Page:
Despite its critical importance, most teams are not in agreement around the foundational question: What does success look like in X years? The challenge lies in developing a clear collective understanding of what winning as a team looks like and then aligning efforts, resources, and strategies toward these common goals.

Hence, in this issue of Howe’s Now Monthly, Harvard Business Review authors offer guidance on how to prepare for and lead a success-defining discussion with your team*.

 

Ask the champagne question.

Here’s the champagne question: At the end of 2024, if we were drinking champagne on New Year’s Eve because our organization just completed an outstanding year, what would have been accomplished?

What would we toast to as indicators of success?

With 2023 just underway, it’s time to engage your team in defining what champagne-popping success looks like this year and in the future. Here’s how to prepare for and lead this success-defining discussion with your team.

 

Before talking to the team, ask the champagne question individually.

Begin by asking each team member to respond to the champagne question individually, either through an interview or a survey.

Associating success with a celebratory event like popping champagne on New Year’s Eve evokes a more valid, sometimes emotional response. It moves people away from what’s in the budget (or the compensation system) and leads to more genuine, creative, and comprehensive thinking about goals and achievements. By gathering both qualitative and quantitative indicators, the conversation that follows can lead to a more specific set of aspirations.

 

 Analyze the individual responses.

Before discussing the results with the team, group the individual responses into broad themes like growth in service population, hiring and retention, expansion of key programs, innovation, and culture.

Theme identification allows for commonalities and misalignments to be more easily identified in advance.

Next, prepare for the team conversation by noting these three pitfalls:

  1. Your team could have the same goals but different interpretations of those goals. For example, growth in service population could mean we aim to double or we want to grow by 10%. Therefore, clarify the goal.
  2. Your team could have the same goals but different targets for reaching those goals. For instance, expansion of key programs could mean increasing programs that target outreach populations or increase programs for residential students. Be sure you’re focusing on the same targets.
  3. Your team could have completely different goals. If you identified several different goals, then determine priorities for your organization and align the goals accordingly.

 

Share results with your team.

Aligning the team requires careful thinking about the process in the meeting, especially if answers show widely varying perspectives across the team.

Level set the group.

Even seasoned team members may not have a consistent understanding of the organization’s trajectory. At the conversations’ starting point, make sure everyone is up-to-speed on all relevant data.

 

Review the champagne question responses together.

Highlight similarities and differences within the themes you established earlier. Explore where similar answers have different targets, where responses may have different underlying meanings, and where views diverge. This naturally leads to a discussion of tradeoffs.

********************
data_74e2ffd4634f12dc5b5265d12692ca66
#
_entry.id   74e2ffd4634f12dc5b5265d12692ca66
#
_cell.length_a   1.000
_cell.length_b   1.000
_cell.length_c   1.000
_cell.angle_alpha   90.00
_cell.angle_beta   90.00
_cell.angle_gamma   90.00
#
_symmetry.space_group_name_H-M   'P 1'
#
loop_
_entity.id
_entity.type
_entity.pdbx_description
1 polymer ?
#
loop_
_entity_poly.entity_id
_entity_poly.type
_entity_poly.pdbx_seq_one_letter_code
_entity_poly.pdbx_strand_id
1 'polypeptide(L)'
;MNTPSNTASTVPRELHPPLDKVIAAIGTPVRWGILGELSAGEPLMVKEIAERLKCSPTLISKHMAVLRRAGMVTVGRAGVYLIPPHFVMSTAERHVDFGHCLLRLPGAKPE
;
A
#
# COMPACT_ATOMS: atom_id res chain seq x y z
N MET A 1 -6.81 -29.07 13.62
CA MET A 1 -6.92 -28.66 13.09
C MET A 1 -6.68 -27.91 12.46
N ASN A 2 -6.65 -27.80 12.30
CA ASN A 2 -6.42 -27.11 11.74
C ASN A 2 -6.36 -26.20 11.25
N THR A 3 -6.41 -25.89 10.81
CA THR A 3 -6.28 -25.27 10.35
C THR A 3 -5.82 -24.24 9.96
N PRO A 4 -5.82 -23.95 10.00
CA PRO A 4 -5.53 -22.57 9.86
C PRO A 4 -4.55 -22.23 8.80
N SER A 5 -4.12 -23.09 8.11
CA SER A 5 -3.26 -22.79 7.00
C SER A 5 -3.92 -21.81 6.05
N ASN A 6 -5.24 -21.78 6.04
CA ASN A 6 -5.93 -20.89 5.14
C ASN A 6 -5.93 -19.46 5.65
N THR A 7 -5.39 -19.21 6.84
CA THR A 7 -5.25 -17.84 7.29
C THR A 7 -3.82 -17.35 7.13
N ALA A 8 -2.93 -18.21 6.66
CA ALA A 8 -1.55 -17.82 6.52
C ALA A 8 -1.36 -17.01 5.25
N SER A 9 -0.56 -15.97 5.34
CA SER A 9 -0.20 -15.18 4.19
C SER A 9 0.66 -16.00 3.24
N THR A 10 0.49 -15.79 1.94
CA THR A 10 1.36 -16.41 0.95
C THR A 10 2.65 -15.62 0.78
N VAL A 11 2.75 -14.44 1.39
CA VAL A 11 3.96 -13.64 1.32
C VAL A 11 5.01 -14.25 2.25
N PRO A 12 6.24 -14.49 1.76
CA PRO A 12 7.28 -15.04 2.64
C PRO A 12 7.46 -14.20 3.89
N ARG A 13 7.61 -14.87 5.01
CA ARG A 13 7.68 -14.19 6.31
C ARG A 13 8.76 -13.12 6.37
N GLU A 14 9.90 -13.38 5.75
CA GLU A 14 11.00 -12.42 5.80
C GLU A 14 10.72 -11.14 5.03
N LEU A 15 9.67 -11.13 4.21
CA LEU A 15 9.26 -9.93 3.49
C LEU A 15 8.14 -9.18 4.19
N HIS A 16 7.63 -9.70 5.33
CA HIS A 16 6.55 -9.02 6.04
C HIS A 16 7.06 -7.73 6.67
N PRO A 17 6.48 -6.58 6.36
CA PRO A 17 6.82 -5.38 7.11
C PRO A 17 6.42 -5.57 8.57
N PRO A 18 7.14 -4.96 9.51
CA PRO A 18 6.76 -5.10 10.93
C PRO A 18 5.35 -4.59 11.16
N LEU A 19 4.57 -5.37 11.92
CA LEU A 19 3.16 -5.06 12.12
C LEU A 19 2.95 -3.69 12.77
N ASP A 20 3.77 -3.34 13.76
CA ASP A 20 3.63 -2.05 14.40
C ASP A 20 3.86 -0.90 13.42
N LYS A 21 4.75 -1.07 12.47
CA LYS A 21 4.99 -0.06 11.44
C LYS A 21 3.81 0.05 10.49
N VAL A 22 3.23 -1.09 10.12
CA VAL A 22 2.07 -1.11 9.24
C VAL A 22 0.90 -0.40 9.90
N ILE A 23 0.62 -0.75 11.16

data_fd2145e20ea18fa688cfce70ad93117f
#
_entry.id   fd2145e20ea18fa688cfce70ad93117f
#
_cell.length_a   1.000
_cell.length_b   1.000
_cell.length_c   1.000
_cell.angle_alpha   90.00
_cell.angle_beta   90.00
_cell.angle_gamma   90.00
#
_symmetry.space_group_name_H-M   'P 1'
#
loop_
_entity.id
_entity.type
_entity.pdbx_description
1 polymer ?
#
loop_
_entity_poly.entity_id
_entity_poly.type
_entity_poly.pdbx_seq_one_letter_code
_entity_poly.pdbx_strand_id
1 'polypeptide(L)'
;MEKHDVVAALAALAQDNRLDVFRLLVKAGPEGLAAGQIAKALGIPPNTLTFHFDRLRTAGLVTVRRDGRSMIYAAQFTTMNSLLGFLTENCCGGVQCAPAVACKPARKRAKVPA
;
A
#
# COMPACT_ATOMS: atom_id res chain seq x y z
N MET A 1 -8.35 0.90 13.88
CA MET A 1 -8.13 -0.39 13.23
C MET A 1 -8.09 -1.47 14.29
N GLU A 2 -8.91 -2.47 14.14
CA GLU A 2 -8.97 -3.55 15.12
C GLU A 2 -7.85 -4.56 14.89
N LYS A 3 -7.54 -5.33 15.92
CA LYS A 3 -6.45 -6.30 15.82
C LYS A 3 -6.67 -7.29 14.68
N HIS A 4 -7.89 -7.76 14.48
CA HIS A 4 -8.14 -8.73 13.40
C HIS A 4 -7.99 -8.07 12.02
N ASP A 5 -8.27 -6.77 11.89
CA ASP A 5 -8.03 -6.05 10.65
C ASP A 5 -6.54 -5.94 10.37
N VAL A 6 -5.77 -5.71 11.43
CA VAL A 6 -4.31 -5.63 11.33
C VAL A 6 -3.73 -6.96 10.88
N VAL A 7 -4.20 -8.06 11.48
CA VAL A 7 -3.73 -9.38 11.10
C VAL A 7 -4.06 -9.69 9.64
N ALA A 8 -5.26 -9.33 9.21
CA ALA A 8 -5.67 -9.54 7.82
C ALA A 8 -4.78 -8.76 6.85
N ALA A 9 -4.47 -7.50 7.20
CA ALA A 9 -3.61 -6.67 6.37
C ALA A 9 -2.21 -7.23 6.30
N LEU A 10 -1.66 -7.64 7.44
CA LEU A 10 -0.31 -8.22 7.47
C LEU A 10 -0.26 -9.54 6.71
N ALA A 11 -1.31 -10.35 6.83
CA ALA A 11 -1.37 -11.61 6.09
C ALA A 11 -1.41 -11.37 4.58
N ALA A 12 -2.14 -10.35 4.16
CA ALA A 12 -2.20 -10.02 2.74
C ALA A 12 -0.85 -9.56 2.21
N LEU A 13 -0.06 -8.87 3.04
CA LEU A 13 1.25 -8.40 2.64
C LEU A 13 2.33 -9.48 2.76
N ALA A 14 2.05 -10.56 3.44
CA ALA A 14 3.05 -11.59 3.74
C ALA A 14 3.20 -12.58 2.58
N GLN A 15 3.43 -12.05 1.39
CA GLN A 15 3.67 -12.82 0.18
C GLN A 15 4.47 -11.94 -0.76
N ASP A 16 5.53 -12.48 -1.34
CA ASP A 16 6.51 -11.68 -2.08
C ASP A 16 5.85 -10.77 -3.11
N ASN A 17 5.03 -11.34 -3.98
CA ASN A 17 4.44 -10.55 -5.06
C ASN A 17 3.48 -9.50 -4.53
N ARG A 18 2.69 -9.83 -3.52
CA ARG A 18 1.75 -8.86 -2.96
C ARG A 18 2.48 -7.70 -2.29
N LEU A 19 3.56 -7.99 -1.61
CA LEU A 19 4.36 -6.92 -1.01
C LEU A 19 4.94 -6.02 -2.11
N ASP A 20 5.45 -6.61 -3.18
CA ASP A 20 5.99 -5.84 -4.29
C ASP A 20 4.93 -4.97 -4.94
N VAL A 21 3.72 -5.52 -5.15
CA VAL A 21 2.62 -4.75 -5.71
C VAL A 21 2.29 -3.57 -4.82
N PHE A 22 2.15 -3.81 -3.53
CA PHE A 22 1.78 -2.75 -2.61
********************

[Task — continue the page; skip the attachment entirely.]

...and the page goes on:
Develop options for what success looks likes.

Divide the group into smaller teams of two to five members. Give them about 20 minutes to discuss and address two key questions:

What does winning look like for us? These should be 3–5 concise, descriptive, goal-oriented statements.

What specific measure(s) and target(s) would you suggest?

Essentially, the small groups are each coming up with a new, collective “revised and improved” answer to the champagne question. Have each breakout team share their ideas with the rest of the group. Appoint a facilitator to consolidate these and manage the group discussion.

 

Set measures and targets.

Reviewing the collective responses from the breakout exercise often reveals a complex and sometimes cluttered picture, highlighting the need for further refinement and prioritization.

Start with the measures or categories. Guide the full team to narrow down their choices by asking, “Which 3–5 measures are most critical for defining what winning looks like in the next X years?”

Once the measures of success are determined, the discussion around targets — the quantified outcomes — naturally follows. How will we objectively know that we’ve achieved our goals? What should the target numbers be? Even if the group can’t come to full consensus in this first conversation, by the end of the meeting the range of possible outcomes will certainly have narrowed significantly.

 

Agree on next steps.

At the end of this conversation, your team will be better aligned on what constitutes success, although further work will likely be needed to refine the collective answer. A measure or two may still require further investigation, or targets may need to be established and validated. At the end of the meeting, assign individuals to fill these gaps and bring recommendations back to the team for a subsequent discussion to finalize the team’s view of success.

Help your team define success